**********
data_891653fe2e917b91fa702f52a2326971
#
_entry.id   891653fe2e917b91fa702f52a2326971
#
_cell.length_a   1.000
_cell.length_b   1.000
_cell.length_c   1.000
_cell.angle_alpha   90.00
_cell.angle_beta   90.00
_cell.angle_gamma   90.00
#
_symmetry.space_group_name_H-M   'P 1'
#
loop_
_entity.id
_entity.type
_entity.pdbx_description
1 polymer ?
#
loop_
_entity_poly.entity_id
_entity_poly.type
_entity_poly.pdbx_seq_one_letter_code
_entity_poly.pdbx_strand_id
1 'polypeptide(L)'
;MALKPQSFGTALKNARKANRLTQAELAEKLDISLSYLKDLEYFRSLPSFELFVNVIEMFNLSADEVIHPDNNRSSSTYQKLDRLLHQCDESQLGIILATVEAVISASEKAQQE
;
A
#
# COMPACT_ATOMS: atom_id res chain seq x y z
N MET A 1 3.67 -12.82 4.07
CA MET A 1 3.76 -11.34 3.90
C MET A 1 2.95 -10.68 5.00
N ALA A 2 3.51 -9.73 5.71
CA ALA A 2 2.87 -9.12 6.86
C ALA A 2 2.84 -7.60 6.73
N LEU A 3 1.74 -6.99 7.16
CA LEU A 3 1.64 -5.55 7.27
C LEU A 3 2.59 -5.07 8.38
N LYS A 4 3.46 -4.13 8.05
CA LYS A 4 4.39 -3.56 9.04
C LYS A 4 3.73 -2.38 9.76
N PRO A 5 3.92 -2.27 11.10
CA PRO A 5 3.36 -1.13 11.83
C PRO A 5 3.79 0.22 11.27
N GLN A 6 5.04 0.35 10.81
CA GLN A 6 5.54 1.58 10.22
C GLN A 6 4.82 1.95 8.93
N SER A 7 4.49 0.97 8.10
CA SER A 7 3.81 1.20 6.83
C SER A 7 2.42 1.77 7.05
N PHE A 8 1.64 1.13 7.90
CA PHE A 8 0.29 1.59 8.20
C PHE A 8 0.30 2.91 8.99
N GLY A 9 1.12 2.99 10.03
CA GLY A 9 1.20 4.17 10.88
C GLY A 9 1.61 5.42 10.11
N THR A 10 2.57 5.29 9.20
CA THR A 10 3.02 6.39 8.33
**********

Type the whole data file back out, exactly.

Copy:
data_891653fe2e917b91fa702f52a2326971
#
_entry.id   891653fe2e917b91fa702f52a2326971
#
_cell.length_a   1.000
_cell.length_b   1.000
_cell.length_c   1.000
_cell.angle_alpha   90.00
_cell.angle_beta   90.00
_cell.angle_gamma   90.00
#
_symmetry.space_group_name_H-M   'P 1'
#
loop_
_entity.id
_entity.type
_entity.pdbx_description
1 polymer ?
#
loop_
_entity_poly.entity_id
_entity_poly.type
_entity_poly.pdbx_seq_one_letter_code
_entity_poly.pdbx_strand_id
1 'polypeptide(L)'
;MALKPQSFGTALKNARKANRLTQAELAEKLDISLSYLKDLEYFRSLPSFELFVNVIEMFNLSADEVIHPDNNRSSSTYQKLDRLLHQCDESQLGIILATVEAVISASEKAQQE
;
A
#
# COMPACT_ATOMS: atom_id res chain seq x y z
N MET A 1 3.67 -12.82 4.07
CA MET A 1 3.76 -11.34 3.90
C MET A 1 2.95 -10.68 5.00
N ALA A 2 3.51 -9.73 5.71
CA ALA A 2 2.87 -9.12 6.86
C ALA A 2 2.84 -7.60 6.73
N LEU A 3 1.74 -6.99 7.16
CA LEU A 3 1.64 -5.55 7.27
C LEU A 3 2.59 -5.07 8.38
N LYS A 4 3.46 -4.13 8.05
CA LYS A 4 4.39 -3.56 9.04
C LYS A 4 3.73 -2.38 9.76
N PRO A 5 3.92 -2.27 11.10
CA PRO A 5 3.36 -1.13 11.83
C PRO A 5 3.79 0.22 11.27
N GLN A 6 5.04 0.35 10.81
CA GLN A 6 5.54 1.58 10.22
C GLN A 6 4.82 1.95 8.93
N SER A 7 4.49 0.97 8.10
CA SER A 7 3.81 1.20 6.83
C SER A 7 2.42 1.77 7.05
N PHE A 8 1.64 1.13 7.90
CA PHE A 8 0.29 1.59 8.20
C PHE A 8 0.30 2.91 8.99
N GLY A 9 1.12 2.99 10.03
CA GLY A 9 1.20 4.17 10.88
C GLY A 9 1.61 5.42 10.11
N THR A 10 2.57 5.29 9.20
CA THR A 10 3.02 6.39 8.33